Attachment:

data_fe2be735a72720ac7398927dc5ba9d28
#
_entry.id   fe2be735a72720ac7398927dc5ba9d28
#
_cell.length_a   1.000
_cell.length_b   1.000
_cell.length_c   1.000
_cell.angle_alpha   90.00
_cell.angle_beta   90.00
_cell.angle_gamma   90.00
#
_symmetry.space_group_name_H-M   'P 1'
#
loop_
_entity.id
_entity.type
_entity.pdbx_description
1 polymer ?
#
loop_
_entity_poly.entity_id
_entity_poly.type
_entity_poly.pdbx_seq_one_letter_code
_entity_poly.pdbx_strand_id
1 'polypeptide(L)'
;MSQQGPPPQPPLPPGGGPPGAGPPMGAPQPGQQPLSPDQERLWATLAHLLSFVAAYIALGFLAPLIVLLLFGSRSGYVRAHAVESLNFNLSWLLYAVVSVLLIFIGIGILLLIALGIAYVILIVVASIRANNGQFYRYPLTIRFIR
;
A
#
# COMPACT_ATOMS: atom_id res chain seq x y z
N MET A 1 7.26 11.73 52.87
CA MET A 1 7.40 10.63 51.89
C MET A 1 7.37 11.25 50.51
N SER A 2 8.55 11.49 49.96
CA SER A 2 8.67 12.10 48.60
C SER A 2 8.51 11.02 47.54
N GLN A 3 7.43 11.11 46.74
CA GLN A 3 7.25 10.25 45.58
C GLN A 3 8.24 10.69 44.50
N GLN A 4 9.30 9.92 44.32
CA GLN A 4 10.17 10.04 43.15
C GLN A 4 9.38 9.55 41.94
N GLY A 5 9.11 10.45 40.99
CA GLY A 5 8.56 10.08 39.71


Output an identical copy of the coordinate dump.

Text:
data_fe2be735a72720ac7398927dc5ba9d28
#
_entry.id   fe2be735a72720ac7398927dc5ba9d28
#
_cell.length_a   1.000
_cell.length_b   1.000
_cell.length_c   1.000
_cell.angle_alpha   90.00
_cell.angle_beta   90.00
_cell.angle_gamma   90.00
#
_symmetry.space_group_name_H-M   'P 1'
#
loop_
_entity.id
_entity.type
_entity.pdbx_description
1 polymer ?
#
loop_
_entity_poly.entity_id
_entity_poly.type
_entity_poly.pdbx_seq_one_letter_code
_entity_poly.pdbx_strand_id
1 'polypeptide(L)'
;MSQQGPPPQPPLPPGGGPPGAGPPMGAPQPGQQPLSPDQERLWATLAHLLSFVAAYIALGFLAPLIVLLLFGSRSGYVRAHAVESLNFNLSWLLYAVVSVLLIFIGIGILLLIALGIAYVILIVVASIRANNGQFYRYPLTIRFIR
;
A
#
# COMPACT_ATOMS: atom_id res chain seq x y z
N MET A 1 7.26 11.73 52.87
CA MET A 1 7.40 10.63 51.89
C MET A 1 7.37 11.25 50.51
N SER A 2 8.55 11.49 49.96
CA SER A 2 8.67 12.10 48.60
C SER A 2 8.51 11.02 47.54
N GLN A 3 7.43 11.11 46.74
CA GLN A 3 7.25 10.25 45.58
C GLN A 3 8.24 10.69 44.50
N GLN A 4 9.30 9.92 44.32
CA GLN A 4 10.17 10.04 43.15
C GLN A 4 9.38 9.55 41.94
N GLY A 5 9.11 10.45 40.99
CA GLY A 5 8.56 10.08 39.71